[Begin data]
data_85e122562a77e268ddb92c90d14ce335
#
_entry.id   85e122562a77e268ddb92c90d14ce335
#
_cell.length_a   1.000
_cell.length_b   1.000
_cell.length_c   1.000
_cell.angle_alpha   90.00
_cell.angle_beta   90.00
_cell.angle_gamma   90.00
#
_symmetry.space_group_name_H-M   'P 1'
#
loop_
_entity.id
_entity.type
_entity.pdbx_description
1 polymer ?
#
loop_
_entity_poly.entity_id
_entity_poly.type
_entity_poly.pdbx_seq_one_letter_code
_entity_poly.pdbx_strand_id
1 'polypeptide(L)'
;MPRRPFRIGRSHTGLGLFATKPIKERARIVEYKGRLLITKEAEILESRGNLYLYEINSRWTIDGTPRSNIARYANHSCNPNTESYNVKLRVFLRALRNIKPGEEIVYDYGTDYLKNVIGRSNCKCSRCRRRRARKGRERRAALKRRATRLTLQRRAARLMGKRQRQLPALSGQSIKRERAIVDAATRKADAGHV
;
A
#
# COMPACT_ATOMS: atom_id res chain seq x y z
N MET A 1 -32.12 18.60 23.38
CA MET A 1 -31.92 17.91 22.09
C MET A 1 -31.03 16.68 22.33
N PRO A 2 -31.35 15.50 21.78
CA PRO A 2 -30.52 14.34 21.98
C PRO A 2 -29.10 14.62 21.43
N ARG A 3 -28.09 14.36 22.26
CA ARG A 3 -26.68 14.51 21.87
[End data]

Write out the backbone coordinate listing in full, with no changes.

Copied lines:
data_85e122562a77e268ddb92c90d14ce335
#
_entry.id   85e122562a77e268ddb92c90d14ce335
#
_cell.length_a   1.000
_cell.length_b   1.000
_cell.length_c   1.000
_cell.angle_alpha   90.00
_cell.angle_beta   90.00
_cell.angle_gamma   90.00
#
_symmetry.space_group_name_H-M   'P 1'
#
loop_
_entity.id
_entity.type
_entity.pdbx_description
1 polymer ?
#
loop_
_entity_poly.entity_id
_entity_poly.type
_entity_poly.pdbx_seq_one_letter_code
_entity_poly.pdbx_strand_id
1 'polypeptide(L)'
;MPRRPFRIGRSHTGLGLFATKPIKERARIVEYKGRLLITKEAEILESRGNLYLYEINSRWTIDGTPRSNIARYANHSCNPNTESYNVKLRVFLRALRNIKPGEEIVYDYGTDYLKNVIGRSNCKCSRCRRRRARKGRERRAALKRRATRLTLQRRAARLMGKRQRQLPALSGQSIKRERAIVDAATRKADAGHV
;
A
#
# COMPACT_ATOMS: atom_id res chain seq x y z
N MET A 1 -32.12 18.60 23.38
CA MET A 1 -31.92 17.91 22.09
C MET A 1 -31.03 16.68 22.33
N PRO A 2 -31.35 15.50 21.78
CA PRO A 2 -30.52 14.34 21.98
C PRO A 2 -29.10 14.62 21.43
N ARG A 3 -28.09 14.36 22.26
CA ARG A 3 -26.68 14.51 21.87